Fall 2019 – by Dr. Jim Mead, Mammoth Site, Director of Research
1. What new ancient dung projects have you been doing?
In early October, I went down to the Sierra Vieja Mountains, south of Marfa, Trans-Pecos Texas, to meet up with Dr. Bryon Schroeder. He is an archaeologist for the Center for Big Bend Studies, Sul Ross State University in Alpine, Texas. Bryon is excavating Spirit Eye Cave for its great preservation of corn, baskets, and other perishable Archaic artifacts. In some dry corners of the cave and under some layers of cultural remains, he recovered some strange organic material. When we discussed his discovery via email, we determined that we both needed to go out to this remote cave. What he has encountered is dung from the extinct Shasta ground sloth, Nothrotheriops shastensis. Preliminary radiocarbon analyses indicate the dung is at least 12,000 years old and some much, much older. He and I are now working on the plants recovered from the dung and adjacent packrat middens (rodent nest filled with macrobotanical fossils)! This project is very exciting, fun, and definitely providing a new aroma for our MicroFaunal Lab during analyses!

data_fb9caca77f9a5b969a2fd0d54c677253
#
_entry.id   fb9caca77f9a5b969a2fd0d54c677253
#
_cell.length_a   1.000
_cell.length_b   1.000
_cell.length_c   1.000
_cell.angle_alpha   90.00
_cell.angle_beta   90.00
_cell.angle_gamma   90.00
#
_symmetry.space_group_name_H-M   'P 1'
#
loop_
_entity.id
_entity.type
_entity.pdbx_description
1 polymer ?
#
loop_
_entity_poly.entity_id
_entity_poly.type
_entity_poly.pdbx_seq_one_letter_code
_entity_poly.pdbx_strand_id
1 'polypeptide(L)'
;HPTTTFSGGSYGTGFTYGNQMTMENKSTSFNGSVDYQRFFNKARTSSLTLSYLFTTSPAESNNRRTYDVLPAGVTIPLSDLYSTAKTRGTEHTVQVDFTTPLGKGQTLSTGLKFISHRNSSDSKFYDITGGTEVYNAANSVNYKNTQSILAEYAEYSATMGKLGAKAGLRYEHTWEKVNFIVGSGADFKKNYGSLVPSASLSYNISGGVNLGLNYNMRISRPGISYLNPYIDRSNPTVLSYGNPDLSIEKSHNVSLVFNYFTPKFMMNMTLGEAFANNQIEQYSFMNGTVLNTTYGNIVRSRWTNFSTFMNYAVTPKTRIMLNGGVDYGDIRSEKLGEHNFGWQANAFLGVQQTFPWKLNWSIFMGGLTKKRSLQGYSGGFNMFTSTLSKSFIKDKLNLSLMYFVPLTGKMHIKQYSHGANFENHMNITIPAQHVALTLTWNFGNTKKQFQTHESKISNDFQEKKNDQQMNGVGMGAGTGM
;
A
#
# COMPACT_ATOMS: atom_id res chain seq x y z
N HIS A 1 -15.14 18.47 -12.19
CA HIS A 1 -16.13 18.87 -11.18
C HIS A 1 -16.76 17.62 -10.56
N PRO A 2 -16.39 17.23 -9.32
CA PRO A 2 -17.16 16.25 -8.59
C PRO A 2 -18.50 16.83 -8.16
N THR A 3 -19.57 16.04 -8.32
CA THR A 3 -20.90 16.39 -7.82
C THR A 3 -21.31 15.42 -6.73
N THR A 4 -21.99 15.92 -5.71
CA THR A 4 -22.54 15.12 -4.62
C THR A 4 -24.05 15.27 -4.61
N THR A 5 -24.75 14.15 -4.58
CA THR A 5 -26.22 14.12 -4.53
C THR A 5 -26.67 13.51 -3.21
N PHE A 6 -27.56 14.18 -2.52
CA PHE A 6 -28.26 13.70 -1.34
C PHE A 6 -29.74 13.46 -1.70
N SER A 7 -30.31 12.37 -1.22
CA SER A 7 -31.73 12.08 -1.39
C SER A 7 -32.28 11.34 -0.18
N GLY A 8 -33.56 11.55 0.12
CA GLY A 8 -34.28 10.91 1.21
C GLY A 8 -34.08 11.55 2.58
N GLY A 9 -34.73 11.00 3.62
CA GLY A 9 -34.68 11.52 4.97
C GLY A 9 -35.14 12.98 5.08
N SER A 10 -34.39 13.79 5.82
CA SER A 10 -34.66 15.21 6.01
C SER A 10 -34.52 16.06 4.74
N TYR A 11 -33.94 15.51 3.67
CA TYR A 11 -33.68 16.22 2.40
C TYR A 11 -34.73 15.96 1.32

The picture shows a snapshot of some of the fragmented sloth dung recovered from the cave. These remains were likely from a juvenile sloth.
2. What is happening in the MicroFaunal Lab?
Sandy Swift has been more than busy volunteering her hours washing sediments and sorting bones from those sediments from Parker’s Pit cave and Persistence Cave – both projects here in the southern Black Hills. Chris Jass (Royal Alberta Museum), Sharon Holte (Mammoth Site staff), along with an excellent crew of volunteer excavators from Denver, worked at getting the sediments out of Parker’s Pit. Sandy and some of the Denver crew washed and sorted some of the material in September. Now that it is basically winter here, Sandy has been putting in long hours finishing off the ‘tonnage’ of bone sorting. Great fossils are being discovered.
Sandy is helping me a lot working on the packrat middens from Spirit Eye Cave, TX. I am getting various analytical analyses conducted on the sloth dung from this cave at various labs at the University of Arizona and Northern Arizona University. I want to know what the sloths were eating – this too will tell me what the plant community was like around the cave where today it is a typical arid Chihuahuan Desert.
3. How did you interact with the 2019 National Fossil Day?